The following is a section of The Philanthropy Roundtable’s extensive Donor Intent Resource Library. Click here to see the full library.
Philanthropic Choice and Donor Intent: Freedom, Responsibility and Public Interest by Curtis W. Meadows Jr.
A public policy argument for allowing donors to have the greatest freedom possible for their philanthropic choice, through the widest range possible of eligible nonprofit organizations, and with governmental respect for the donor’s choice.
How Public Is Private Philanthropy? Separating Reality from Myth
by Evelyn Brody and John Tyler
This Philanthropy Roundtable monograph rebuts recent theories that threaten donor intent, including the claim that donors’ wishes may be set aside if the government decides it doesn’t like what has been funded, and the claim that tax exemptions turn private giving into government “subsidies” that may be re-directed as the government sees fit.
American Philanthropic Diversity by Naomi Schaefer Riley
American philanthropy is extraordinarily diverse—but not just in terms of demographics. America’s robust tradition of philanthropic freedom means that donors are able to—and do—pursue a wide range of activities and interests.
“Examining the Role of Foundations in a Free Society” by Carl Schramm
A foundation head argues that fidelity to donor intent helps society by helping foundations be less politicized and more genuinely relevant to changing social conditions.
“You Can’t Take It With You” by Charles E. Rounds Jr.
In this review of Ray D. Madoff’s, Immortality and the Law: The Rising Power of the Dead, an expert on trusts rebuts a prominent argument that America should outlaw perpetual foundations—even though he advises donors that it’s usually unwise to establish a perpetual foundation.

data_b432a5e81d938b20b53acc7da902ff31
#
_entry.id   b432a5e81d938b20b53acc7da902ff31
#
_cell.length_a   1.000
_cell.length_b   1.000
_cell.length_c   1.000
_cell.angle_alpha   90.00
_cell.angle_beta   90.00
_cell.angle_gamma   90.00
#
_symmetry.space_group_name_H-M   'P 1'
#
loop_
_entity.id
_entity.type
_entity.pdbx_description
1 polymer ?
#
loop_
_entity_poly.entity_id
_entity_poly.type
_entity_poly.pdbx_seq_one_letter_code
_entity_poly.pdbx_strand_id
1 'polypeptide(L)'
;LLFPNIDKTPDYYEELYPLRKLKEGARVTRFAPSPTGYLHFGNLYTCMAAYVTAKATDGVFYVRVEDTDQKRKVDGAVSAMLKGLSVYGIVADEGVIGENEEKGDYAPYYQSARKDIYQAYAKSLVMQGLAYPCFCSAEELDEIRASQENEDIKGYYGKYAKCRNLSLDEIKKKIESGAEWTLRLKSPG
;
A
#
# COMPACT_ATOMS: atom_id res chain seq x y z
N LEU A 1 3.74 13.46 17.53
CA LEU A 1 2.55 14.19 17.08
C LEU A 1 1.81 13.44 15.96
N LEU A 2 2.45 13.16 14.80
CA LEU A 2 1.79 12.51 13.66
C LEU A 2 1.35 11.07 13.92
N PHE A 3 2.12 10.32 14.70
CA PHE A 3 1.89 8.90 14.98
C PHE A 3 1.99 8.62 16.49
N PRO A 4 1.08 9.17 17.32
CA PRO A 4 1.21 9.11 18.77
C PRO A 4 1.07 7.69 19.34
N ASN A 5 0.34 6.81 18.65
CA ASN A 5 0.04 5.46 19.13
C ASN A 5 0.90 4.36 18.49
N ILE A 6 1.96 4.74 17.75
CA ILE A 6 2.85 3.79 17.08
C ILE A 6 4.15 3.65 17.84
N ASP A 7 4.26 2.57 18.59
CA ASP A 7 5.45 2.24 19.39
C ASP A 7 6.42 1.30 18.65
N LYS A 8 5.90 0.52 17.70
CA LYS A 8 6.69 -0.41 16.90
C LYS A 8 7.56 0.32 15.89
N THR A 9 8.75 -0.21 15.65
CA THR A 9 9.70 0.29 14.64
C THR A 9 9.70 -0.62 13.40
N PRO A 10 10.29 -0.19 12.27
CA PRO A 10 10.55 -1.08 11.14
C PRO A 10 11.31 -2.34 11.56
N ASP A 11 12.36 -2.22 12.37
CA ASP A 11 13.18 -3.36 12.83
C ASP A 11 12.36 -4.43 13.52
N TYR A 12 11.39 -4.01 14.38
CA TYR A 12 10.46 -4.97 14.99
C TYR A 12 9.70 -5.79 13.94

The Great Philanthropists and the Problem of “Donor Intent”
by Martin Morse Wooster
Chapter four in this landmark book provides “A Legal History of Donor Intent,” beginning with medieval disputes over church property and ending with suggestions for donors drawn from modern case law.
“Charity Begins at Home, but Must It Stay There?” by John J. Miller
A cautionary tale of a state attorney general trying to bully a local foundation. Even though his intended victim was the Ford Foundation, which is no pillar of donor intent, the attorney general endangered the rights of donors everywhere.
“The Case for Limiting the Lives of Foundations” by Heather R. Higgins
A foundation president argues that donors should not be allowed to create perpetual foundations, precisely because of the risk that donor intent will inevitably be ignored. In the same booklet, another foundation head responds with “The Case for Perpetuity.”
“The Unraveling of Donor Intent: Lawsuits and Lessons”
by Kathryn Miree and Winton Smith
This detailed look at major lawsuits involving donor intent sketches the legal landscape that donors and grantees face, especially when efforts are made to change bequests.
One of the founding donors of the Hauser Center for Nonprofit Organizations at Harvard explains how donor intent “fuels” the nonprofit sector and warns that professional managers can wreak havoc with a donor’s intent.
“Escaping the Perpetuity Mindset Trap” by Arthur Schmidt
An impassioned argument by the founder of Guidestar that “any nominal appreciation in the value of a perpetual endowment should be discounted” by the social cost incurred by having less relief of today’s “human suffering, environmental degradation, and other problems left unresolved.”
More Donor Intent Resources from The Philanthropy Roundtable
Donor Intent Resource Library
- Visit the full resource library to see the best articles, books, and discussions on the topic of donor intent
Protecting Donor Intent by Jeffrey J. Cain
- Get an electronic or print version of this practical guidebook.
- The Philanthropy Roundtable website’s special Donor Intent section where you can find our most recent articles and resources related to protecting donor intent.